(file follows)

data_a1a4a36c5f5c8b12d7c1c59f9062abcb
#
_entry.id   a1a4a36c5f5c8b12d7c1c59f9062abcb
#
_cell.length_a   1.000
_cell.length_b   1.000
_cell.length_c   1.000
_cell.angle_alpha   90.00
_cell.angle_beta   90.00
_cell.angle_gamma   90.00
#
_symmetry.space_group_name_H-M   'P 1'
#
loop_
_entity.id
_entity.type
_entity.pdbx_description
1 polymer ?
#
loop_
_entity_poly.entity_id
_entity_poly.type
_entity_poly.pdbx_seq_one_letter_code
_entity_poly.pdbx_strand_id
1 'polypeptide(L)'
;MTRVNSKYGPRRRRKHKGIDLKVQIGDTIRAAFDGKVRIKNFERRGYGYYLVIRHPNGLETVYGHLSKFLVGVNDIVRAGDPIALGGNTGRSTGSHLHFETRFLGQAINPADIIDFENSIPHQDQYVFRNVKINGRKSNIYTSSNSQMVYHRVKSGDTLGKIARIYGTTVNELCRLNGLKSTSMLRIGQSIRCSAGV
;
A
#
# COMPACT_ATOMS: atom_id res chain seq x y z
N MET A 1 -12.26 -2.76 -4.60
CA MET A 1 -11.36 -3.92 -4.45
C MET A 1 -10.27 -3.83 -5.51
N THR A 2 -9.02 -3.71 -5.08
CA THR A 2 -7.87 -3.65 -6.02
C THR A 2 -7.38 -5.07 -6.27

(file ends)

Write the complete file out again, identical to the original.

data_a1a4a36c5f5c8b12d7c1c59f9062abcb
#
_entry.id   a1a4a36c5f5c8b12d7c1c59f9062abcb
#
_cell.length_a   1.000
_cell.length_b   1.000
_cell.length_c   1.000
_cell.angle_alpha   90.00
_cell.angle_beta   90.00
_cell.angle_gamma   90.00
#
_symmetry.space_group_name_H-M   'P 1'
#
loop_
_entity.id
_entity.type
_entity.pdbx_description
1 polymer ?
#
loop_
_entity_poly.entity_id
_entity_poly.type
_entity_poly.pdbx_seq_one_letter_code
_entity_poly.pdbx_strand_id
1 'polypeptide(L)'
;MTRVNSKYGPRRRRKHKGIDLKVQIGDTIRAAFDGKVRIKNFERRGYGYYLVIRHPNGLETVYGHLSKFLVGVNDIVRAGDPIALGGNTGRSTGSHLHFETRFLGQAINPADIIDFENSIPHQDQYVFRNVKINGRKSNIYTSSNSQMVYHRVKSGDTLGKIARIYGTTVNELCRLNGLKSTSMLRIGQSIRCSAGV
;
A
#
# COMPACT_ATOMS: atom_id res chain seq x y z
N MET A 1 -12.26 -2.76 -4.60
CA MET A 1 -11.36 -3.92 -4.45
C MET A 1 -10.27 -3.83 -5.51
N THR A 2 -9.02 -3.71 -5.08
CA THR A 2 -7.87 -3.65 -6.02
C THR A 2 -7.38 -5.07 -6.27